Weaknesses in infection control at Letterkenny Hospital which put patients at risk - HIQA
Published 08/10/2015 | 12:22
Hygiene inspectors have found a range of weaknesses in infection control at Letterkenny Hospital which put patients at risk.
A report from the Health Information and Quality Authority (Hiqa) revealed that an unannounced inspection was carried out at the hospital in June and an follow-up visit in July.
It found no significant improvement in the overall standard of environmental hygiene during the second visit.
Concerns were expressed around levels of handwashing, safe injection practices , infrastructure and maintenance.
One ward was not painted for ten years and the floor covering was degraded and missing.They also found flaking paintwork.
The inspectors also found that the protection of patients from aspergillosis, a form of fungus found in air conditioning units, composting and damp or flood damaged housing and hospital building projects, was inadequate.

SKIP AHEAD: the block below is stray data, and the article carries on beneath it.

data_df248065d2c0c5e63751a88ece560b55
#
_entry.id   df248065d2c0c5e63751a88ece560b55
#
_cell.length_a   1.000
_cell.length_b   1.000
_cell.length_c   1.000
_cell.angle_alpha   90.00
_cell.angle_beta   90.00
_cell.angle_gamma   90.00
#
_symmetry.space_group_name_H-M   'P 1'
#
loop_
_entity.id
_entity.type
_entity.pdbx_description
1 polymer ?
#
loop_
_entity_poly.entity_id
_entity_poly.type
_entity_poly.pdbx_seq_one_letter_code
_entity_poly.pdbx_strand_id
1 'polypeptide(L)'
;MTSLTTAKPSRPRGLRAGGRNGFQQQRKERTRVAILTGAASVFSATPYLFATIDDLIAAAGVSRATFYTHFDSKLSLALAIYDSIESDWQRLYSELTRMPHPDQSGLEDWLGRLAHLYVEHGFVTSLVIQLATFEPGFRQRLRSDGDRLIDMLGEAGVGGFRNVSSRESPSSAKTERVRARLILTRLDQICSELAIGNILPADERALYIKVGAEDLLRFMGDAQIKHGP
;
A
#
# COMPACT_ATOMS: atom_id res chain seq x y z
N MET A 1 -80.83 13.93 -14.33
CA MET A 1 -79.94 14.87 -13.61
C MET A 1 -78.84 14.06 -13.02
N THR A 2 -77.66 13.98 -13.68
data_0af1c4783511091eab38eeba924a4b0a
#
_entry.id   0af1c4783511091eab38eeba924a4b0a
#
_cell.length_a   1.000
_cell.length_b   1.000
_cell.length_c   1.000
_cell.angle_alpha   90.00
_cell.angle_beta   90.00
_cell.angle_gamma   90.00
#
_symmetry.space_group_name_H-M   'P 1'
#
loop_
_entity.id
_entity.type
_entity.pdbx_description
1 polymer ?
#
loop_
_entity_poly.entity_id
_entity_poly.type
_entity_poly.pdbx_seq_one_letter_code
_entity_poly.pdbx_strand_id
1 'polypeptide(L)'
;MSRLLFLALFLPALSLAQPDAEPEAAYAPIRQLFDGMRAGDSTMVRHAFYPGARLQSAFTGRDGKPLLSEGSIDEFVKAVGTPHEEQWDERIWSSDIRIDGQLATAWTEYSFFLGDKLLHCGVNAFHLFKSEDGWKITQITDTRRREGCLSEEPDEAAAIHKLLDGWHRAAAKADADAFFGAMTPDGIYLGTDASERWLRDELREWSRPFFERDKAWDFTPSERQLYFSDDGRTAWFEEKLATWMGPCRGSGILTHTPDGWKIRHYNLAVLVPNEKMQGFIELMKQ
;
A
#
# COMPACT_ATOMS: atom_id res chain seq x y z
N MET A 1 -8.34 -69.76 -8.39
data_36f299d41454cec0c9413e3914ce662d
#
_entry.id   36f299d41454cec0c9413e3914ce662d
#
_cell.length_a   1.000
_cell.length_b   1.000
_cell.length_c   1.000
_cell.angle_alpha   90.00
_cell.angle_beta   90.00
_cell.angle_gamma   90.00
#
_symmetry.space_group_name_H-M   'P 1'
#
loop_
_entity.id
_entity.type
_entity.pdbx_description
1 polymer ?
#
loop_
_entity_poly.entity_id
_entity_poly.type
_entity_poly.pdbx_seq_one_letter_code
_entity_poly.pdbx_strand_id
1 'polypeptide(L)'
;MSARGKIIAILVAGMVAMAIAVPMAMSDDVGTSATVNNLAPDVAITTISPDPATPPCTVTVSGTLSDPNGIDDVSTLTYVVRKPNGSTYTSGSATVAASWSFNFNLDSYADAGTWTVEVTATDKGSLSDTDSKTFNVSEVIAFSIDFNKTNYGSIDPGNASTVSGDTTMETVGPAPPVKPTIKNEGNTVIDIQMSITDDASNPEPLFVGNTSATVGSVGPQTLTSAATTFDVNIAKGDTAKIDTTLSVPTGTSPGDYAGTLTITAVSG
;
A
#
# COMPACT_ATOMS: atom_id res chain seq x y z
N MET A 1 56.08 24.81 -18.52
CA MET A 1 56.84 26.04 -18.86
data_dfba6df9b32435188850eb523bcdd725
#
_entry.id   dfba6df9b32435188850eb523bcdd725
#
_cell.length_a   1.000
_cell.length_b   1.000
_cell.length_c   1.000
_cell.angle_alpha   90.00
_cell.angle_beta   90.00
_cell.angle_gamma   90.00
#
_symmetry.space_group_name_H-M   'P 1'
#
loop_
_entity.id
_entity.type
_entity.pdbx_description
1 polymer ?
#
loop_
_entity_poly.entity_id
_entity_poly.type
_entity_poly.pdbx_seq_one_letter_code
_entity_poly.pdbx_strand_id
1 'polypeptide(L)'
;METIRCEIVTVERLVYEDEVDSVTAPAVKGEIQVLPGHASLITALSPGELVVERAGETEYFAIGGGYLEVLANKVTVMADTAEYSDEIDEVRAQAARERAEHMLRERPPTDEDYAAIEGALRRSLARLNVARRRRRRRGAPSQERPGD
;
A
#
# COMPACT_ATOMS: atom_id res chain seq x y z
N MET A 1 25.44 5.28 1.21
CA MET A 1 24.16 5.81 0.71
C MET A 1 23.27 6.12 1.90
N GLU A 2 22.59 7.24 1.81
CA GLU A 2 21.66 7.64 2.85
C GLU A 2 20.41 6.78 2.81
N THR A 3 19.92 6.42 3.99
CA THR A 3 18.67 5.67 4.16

MRSA was found on frequently touched surfaces such as keyboards and telephones.
The inspectors found brown staining on some toilet roll holders, seat bowls and grab-rails.
Several surfaces in a patient toilet were still not clean after a morning cleaning session.
The hospital said that two wards are being refurbished and the work will be finished early next year.
An unannounced inspection of the Mater Hospital found fault with the level of cleanliness of patient equipment and the standards in the intensive care unit.
All wheelchairs located inside the main entrance of one of the hospital's buildings were unclean with stains visible on the metal parts and on some seat areas.
Another inspection of St Luke’s cancer hospital in Rathgar Dublin also identified infection risks in its day cancer ward where patients were getting chemotherapy.